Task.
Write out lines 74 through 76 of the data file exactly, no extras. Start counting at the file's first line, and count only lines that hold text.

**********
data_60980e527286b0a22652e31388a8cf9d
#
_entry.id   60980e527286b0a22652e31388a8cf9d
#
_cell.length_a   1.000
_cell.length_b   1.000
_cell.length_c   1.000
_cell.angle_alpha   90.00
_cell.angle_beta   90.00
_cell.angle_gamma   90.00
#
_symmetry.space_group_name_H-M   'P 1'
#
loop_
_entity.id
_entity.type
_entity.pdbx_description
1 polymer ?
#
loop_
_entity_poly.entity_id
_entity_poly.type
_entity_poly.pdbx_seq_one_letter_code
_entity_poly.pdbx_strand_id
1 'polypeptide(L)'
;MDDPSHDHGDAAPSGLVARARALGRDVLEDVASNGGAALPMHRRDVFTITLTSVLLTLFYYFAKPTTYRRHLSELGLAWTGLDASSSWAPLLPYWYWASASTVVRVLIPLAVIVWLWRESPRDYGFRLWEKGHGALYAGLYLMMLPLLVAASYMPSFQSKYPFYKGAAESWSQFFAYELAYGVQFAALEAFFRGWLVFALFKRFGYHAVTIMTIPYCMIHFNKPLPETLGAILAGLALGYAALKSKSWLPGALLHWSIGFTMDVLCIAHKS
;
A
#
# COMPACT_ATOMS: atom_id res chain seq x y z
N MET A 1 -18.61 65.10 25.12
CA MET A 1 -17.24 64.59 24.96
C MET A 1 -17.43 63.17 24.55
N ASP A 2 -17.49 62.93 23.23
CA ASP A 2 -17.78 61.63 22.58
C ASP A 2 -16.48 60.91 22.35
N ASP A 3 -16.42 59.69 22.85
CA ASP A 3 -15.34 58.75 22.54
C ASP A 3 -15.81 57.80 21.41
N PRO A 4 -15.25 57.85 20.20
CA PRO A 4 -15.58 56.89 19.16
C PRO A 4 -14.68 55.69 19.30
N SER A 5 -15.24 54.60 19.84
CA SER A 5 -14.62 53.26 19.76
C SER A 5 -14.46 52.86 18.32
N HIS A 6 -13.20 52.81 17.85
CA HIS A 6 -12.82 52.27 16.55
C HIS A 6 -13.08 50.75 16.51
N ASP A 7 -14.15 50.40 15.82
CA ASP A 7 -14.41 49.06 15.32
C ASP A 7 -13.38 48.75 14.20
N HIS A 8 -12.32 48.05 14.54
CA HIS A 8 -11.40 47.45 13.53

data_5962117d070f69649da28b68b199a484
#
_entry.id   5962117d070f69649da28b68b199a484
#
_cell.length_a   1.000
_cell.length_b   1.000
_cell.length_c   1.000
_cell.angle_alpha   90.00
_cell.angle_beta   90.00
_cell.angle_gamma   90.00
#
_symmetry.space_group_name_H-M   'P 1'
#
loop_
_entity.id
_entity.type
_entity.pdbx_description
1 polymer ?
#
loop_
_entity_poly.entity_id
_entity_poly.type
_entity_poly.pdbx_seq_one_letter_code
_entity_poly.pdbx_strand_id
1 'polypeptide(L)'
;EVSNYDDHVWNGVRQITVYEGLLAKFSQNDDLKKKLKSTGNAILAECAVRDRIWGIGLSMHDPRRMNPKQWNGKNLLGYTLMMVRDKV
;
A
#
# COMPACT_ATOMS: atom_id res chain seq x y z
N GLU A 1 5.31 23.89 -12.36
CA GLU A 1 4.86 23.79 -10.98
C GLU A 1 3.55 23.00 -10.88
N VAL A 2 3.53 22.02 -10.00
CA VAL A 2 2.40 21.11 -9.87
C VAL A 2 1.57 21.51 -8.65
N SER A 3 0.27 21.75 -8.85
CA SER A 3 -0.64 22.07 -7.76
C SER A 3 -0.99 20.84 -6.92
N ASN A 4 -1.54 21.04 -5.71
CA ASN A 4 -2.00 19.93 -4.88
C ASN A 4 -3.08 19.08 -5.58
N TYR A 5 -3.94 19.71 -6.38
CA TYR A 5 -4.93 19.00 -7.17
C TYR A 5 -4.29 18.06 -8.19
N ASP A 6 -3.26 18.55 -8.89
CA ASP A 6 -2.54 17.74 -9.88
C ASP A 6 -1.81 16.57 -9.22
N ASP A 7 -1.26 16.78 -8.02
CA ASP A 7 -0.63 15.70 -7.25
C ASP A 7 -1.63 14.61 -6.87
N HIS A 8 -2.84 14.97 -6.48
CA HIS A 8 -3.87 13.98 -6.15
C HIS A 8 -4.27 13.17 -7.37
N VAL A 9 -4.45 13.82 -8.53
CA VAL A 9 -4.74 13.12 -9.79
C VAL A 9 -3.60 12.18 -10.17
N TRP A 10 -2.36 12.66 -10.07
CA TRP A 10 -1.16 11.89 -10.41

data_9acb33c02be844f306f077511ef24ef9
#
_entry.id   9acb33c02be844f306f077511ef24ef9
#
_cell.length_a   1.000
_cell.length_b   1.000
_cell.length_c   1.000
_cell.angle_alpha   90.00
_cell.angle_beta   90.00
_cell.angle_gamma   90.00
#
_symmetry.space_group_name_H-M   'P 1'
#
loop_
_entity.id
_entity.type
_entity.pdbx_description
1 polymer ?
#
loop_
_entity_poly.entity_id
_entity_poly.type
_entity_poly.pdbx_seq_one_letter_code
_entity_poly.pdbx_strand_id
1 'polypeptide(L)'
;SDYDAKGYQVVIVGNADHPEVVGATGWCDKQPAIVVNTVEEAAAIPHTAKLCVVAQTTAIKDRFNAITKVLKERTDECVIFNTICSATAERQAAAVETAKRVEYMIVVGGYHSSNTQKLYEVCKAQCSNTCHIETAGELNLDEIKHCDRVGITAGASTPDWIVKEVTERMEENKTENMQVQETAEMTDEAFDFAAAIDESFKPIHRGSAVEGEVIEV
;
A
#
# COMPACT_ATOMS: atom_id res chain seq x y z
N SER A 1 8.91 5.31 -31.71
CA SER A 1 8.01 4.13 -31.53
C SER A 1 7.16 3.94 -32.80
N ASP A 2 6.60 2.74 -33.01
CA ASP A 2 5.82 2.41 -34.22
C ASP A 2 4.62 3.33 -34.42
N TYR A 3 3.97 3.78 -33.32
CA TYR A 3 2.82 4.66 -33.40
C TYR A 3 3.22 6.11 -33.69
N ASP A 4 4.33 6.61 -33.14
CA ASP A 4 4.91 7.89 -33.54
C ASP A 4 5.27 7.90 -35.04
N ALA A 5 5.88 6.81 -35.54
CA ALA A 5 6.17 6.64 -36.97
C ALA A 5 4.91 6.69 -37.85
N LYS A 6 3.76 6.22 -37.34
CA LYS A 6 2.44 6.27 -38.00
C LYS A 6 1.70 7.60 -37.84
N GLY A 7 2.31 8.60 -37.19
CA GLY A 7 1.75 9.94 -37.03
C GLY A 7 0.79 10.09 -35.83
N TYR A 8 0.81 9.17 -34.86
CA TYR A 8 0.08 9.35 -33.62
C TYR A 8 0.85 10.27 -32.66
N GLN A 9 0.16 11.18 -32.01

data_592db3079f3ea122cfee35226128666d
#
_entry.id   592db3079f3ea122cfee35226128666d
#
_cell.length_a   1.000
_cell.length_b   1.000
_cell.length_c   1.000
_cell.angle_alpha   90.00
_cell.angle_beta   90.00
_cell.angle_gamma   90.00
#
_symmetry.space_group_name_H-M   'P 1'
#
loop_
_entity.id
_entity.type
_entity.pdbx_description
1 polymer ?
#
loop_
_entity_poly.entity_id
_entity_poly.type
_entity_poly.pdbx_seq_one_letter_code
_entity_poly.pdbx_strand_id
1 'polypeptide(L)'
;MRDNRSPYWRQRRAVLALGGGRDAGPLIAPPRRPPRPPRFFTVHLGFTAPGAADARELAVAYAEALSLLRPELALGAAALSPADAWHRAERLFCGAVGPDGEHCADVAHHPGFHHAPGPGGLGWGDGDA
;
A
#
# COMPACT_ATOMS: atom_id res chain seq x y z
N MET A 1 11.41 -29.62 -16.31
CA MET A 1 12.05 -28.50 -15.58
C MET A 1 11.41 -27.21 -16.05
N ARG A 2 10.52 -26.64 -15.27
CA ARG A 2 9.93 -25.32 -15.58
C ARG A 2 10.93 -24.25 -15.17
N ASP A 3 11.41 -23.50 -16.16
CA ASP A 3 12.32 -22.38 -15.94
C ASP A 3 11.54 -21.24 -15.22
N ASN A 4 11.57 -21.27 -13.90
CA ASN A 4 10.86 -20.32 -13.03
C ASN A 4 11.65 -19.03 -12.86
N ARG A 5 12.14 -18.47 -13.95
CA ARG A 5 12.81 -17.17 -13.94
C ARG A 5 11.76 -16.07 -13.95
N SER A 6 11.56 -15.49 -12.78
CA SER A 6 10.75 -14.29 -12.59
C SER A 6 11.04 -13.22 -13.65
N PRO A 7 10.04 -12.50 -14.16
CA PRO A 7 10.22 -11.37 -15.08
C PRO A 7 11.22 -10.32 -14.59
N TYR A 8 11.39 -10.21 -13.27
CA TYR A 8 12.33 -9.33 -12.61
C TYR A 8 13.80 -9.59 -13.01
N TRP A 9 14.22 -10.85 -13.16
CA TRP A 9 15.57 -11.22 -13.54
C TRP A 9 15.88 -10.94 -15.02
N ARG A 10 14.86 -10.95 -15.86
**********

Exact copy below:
_entity_poly.entity_id
_entity_poly.type
_entity_poly.pdbx_seq_one_letter_code